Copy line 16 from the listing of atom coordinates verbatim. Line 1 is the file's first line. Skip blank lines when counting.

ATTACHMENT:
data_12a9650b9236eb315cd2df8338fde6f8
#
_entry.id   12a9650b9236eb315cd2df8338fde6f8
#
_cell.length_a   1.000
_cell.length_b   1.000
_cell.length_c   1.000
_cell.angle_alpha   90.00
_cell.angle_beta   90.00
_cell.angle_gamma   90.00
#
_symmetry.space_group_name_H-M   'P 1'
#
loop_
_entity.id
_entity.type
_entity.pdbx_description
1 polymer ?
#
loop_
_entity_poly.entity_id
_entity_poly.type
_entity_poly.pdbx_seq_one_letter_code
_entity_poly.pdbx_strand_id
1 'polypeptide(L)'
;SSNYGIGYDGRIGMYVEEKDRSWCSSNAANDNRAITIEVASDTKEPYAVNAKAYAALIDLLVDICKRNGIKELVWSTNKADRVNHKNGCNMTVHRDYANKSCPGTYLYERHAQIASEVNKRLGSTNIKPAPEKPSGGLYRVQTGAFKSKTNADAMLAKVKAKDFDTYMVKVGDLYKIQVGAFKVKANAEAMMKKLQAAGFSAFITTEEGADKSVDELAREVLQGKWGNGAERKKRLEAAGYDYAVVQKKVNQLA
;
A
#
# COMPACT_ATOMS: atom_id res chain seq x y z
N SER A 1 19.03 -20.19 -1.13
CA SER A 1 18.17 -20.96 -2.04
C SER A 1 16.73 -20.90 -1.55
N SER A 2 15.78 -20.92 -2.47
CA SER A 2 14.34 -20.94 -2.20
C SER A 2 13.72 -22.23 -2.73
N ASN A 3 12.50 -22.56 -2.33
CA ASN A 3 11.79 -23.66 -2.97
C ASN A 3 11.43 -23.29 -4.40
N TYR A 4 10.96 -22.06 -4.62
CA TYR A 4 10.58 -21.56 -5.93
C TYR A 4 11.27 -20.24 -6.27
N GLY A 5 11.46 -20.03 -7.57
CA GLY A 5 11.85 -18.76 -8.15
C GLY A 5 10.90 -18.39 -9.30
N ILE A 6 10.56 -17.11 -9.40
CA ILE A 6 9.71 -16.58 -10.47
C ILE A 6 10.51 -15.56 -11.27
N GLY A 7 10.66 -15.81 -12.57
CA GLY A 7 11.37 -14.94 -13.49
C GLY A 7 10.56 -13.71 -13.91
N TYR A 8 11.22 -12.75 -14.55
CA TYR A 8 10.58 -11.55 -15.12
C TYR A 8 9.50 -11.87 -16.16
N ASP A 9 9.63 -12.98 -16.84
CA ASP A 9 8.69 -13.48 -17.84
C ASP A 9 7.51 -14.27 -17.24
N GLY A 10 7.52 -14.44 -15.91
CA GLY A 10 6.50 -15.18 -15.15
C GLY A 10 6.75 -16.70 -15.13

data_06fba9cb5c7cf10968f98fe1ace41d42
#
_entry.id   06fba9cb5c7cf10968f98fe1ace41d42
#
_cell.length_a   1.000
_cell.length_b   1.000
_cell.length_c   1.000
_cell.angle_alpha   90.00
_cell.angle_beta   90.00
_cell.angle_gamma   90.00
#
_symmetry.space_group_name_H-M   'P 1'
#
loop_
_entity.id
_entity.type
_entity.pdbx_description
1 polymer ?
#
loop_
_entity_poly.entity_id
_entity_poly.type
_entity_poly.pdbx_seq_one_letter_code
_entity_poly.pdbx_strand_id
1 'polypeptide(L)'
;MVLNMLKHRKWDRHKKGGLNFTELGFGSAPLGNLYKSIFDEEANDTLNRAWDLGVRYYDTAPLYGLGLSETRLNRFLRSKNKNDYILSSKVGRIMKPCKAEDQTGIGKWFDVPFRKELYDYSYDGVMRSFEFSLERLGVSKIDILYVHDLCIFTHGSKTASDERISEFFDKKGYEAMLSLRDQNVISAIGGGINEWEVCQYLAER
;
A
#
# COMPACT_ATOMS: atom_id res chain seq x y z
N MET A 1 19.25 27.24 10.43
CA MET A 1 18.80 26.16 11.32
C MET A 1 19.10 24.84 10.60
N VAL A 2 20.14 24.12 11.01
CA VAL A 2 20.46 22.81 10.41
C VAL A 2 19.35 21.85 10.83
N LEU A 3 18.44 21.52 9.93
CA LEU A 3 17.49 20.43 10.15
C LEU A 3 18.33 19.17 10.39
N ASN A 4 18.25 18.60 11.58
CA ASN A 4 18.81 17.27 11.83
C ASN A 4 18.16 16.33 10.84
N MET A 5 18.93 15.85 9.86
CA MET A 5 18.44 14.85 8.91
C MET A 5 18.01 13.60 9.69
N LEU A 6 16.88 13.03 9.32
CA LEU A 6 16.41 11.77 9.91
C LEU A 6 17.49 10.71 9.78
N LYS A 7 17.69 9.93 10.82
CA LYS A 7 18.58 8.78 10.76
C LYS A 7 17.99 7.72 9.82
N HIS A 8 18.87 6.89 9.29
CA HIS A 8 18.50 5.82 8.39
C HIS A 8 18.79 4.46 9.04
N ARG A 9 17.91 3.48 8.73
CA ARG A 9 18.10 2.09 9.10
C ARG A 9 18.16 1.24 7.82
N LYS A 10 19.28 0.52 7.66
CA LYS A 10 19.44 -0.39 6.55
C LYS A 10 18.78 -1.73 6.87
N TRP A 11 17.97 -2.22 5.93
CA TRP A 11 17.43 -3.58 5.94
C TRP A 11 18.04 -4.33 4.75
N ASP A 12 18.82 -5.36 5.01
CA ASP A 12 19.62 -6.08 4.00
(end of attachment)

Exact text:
_entity.type